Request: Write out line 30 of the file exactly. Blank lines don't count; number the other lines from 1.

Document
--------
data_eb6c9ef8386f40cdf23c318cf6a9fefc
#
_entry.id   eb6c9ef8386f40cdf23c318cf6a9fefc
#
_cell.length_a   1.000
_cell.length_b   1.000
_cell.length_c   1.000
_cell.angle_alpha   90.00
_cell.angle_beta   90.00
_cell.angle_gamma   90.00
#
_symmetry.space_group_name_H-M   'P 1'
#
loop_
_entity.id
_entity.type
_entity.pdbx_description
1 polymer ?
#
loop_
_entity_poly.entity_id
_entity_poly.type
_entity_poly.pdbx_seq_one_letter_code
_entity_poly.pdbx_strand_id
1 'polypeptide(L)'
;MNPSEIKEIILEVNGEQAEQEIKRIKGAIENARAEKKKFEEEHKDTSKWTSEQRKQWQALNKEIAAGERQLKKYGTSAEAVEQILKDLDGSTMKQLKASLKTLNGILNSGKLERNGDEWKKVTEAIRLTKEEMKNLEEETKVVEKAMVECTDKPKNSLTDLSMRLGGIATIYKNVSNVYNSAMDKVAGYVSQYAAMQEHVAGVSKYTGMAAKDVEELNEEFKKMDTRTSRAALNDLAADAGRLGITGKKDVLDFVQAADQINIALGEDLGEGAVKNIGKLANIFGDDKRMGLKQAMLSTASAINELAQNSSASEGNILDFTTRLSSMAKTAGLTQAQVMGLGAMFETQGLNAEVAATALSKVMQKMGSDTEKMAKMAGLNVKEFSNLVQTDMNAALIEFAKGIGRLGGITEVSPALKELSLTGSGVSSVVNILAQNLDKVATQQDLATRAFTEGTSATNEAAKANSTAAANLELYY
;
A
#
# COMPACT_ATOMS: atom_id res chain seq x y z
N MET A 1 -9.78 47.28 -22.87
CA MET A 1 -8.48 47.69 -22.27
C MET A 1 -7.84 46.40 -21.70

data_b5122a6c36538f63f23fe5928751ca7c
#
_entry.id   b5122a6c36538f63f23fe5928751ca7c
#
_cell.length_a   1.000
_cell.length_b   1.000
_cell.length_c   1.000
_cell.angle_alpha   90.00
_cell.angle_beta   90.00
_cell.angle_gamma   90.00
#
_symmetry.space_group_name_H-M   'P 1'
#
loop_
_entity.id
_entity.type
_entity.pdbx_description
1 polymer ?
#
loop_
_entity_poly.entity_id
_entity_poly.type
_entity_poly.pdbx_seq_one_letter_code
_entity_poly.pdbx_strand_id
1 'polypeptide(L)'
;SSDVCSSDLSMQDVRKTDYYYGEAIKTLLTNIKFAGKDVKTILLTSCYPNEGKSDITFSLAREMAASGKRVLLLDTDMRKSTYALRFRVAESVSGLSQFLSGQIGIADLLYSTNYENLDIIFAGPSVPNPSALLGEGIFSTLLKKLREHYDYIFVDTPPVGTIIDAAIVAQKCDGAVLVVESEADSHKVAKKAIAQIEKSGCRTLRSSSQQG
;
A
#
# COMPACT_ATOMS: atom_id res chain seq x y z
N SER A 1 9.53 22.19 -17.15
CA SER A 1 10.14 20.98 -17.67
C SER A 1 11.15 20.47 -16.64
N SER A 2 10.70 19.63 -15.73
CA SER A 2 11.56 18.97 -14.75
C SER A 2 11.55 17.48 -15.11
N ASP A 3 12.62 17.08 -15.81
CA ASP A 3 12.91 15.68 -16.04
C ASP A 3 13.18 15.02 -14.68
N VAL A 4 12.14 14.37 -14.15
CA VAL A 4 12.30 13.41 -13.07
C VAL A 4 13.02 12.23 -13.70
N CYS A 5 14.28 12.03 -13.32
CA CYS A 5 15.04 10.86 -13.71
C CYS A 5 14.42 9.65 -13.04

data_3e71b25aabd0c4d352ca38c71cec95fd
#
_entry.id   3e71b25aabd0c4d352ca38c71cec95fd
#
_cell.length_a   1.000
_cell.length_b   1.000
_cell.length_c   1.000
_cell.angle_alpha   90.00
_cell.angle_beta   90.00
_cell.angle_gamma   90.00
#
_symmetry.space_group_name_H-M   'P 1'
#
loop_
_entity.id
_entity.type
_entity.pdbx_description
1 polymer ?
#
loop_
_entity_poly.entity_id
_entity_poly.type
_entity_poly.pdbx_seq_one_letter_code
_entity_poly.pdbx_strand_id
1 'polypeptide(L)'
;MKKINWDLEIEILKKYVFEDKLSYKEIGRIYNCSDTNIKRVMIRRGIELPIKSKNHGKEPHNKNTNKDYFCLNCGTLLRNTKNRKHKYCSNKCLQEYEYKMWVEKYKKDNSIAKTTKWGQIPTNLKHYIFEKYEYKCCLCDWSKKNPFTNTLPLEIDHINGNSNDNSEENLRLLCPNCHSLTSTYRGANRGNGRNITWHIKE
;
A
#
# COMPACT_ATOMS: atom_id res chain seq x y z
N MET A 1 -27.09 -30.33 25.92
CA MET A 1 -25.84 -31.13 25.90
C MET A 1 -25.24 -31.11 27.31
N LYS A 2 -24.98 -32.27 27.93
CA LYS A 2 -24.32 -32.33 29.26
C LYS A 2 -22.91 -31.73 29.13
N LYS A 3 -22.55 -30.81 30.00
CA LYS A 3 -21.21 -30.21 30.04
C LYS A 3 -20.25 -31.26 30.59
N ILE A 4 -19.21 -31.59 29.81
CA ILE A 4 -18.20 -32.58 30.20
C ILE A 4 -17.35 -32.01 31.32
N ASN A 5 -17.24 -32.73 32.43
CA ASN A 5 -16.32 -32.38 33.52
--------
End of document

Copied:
# COMPACT_ATOMS: atom_id res chain seq x y z